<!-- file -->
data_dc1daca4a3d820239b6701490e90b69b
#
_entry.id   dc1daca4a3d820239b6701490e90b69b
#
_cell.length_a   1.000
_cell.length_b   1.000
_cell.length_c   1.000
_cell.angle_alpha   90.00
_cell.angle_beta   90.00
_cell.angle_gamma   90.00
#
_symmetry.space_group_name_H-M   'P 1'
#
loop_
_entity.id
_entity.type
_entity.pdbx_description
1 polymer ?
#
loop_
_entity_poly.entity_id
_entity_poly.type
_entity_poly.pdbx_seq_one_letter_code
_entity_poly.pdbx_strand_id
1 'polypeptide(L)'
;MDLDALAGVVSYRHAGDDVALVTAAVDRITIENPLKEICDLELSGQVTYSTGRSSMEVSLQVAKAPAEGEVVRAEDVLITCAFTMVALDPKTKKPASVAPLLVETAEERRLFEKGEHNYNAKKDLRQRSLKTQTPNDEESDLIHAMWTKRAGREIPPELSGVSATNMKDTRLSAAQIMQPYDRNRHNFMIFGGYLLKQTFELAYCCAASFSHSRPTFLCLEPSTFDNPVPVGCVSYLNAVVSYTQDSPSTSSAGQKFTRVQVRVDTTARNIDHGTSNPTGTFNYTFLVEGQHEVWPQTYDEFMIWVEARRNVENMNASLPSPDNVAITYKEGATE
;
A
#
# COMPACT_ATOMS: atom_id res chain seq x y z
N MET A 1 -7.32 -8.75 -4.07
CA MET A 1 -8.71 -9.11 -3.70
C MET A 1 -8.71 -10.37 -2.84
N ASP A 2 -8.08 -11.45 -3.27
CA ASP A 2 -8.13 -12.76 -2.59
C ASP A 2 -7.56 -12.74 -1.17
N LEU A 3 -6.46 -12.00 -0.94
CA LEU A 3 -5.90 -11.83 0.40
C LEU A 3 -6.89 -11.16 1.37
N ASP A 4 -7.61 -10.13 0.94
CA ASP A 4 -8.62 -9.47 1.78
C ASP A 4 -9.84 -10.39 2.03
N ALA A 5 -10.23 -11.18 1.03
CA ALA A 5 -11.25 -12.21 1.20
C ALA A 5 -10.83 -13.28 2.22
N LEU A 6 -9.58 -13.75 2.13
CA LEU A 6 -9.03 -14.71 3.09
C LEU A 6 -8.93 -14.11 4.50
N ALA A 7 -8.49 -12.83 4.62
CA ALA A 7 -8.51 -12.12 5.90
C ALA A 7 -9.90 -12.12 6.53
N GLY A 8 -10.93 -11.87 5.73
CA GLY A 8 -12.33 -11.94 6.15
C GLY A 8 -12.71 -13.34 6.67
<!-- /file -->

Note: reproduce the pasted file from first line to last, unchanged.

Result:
data_dc1daca4a3d820239b6701490e90b69b
#
_entry.id   dc1daca4a3d820239b6701490e90b69b
#
_cell.length_a   1.000
_cell.length_b   1.000
_cell.length_c   1.000
_cell.angle_alpha   90.00
_cell.angle_beta   90.00
_cell.angle_gamma   90.00
#
_symmetry.space_group_name_H-M   'P 1'
#
loop_
_entity.id
_entity.type
_entity.pdbx_description
1 polymer ?
#
loop_
_entity_poly.entity_id
_entity_poly.type
_entity_poly.pdbx_seq_one_letter_code
_entity_poly.pdbx_strand_id
1 'polypeptide(L)'
;MDLDALAGVVSYRHAGDDVALVTAAVDRITIENPLKEICDLELSGQVTYSTGRSSMEVSLQVAKAPAEGEVVRAEDVLITCAFTMVALDPKTKKPASVAPLLVETAEERRLFEKGEHNYNAKKDLRQRSLKTQTPNDEESDLIHAMWTKRAGREIPPELSGVSATNMKDTRLSAAQIMQPYDRNRHNFMIFGGYLLKQTFELAYCCAASFSHSRPTFLCLEPSTFDNPVPVGCVSYLNAVVSYTQDSPSTSSAGQKFTRVQVRVDTTARNIDHGTSNPTGTFNYTFLVEGQHEVWPQTYDEFMIWVEARRNVENMNASLPSPDNVAITYKEGATE
;
A
#
# COMPACT_ATOMS: atom_id res chain seq x y z
N MET A 1 -7.32 -8.75 -4.07
CA MET A 1 -8.71 -9.11 -3.70
C MET A 1 -8.71 -10.37 -2.84
N ASP A 2 -8.08 -11.45 -3.27
CA ASP A 2 -8.13 -12.76 -2.59
C ASP A 2 -7.56 -12.74 -1.17
N LEU A 3 -6.46 -12.00 -0.94
CA LEU A 3 -5.90 -11.83 0.40
C LEU A 3 -6.89 -11.16 1.37
N ASP A 4 -7.61 -10.13 0.94
CA ASP A 4 -8.62 -9.47 1.78
C ASP A 4 -9.84 -10.39 2.03
N ALA A 5 -10.23 -11.18 1.03
CA ALA A 5 -11.25 -12.21 1.20
C ALA A 5 -10.83 -13.28 2.22
N LEU A 6 -9.58 -13.75 2.13
CA LEU A 6 -9.03 -14.71 3.09
C LEU A 6 -8.93 -14.11 4.50
N ALA A 7 -8.49 -12.83 4.62
CA ALA A 7 -8.51 -12.12 5.90
C ALA A 7 -9.90 -12.12 6.53
N GLY A 8 -10.93 -11.87 5.73
CA GLY A 8 -12.33 -11.94 6.15
C GLY A 8 -12.71 -13.34 6.67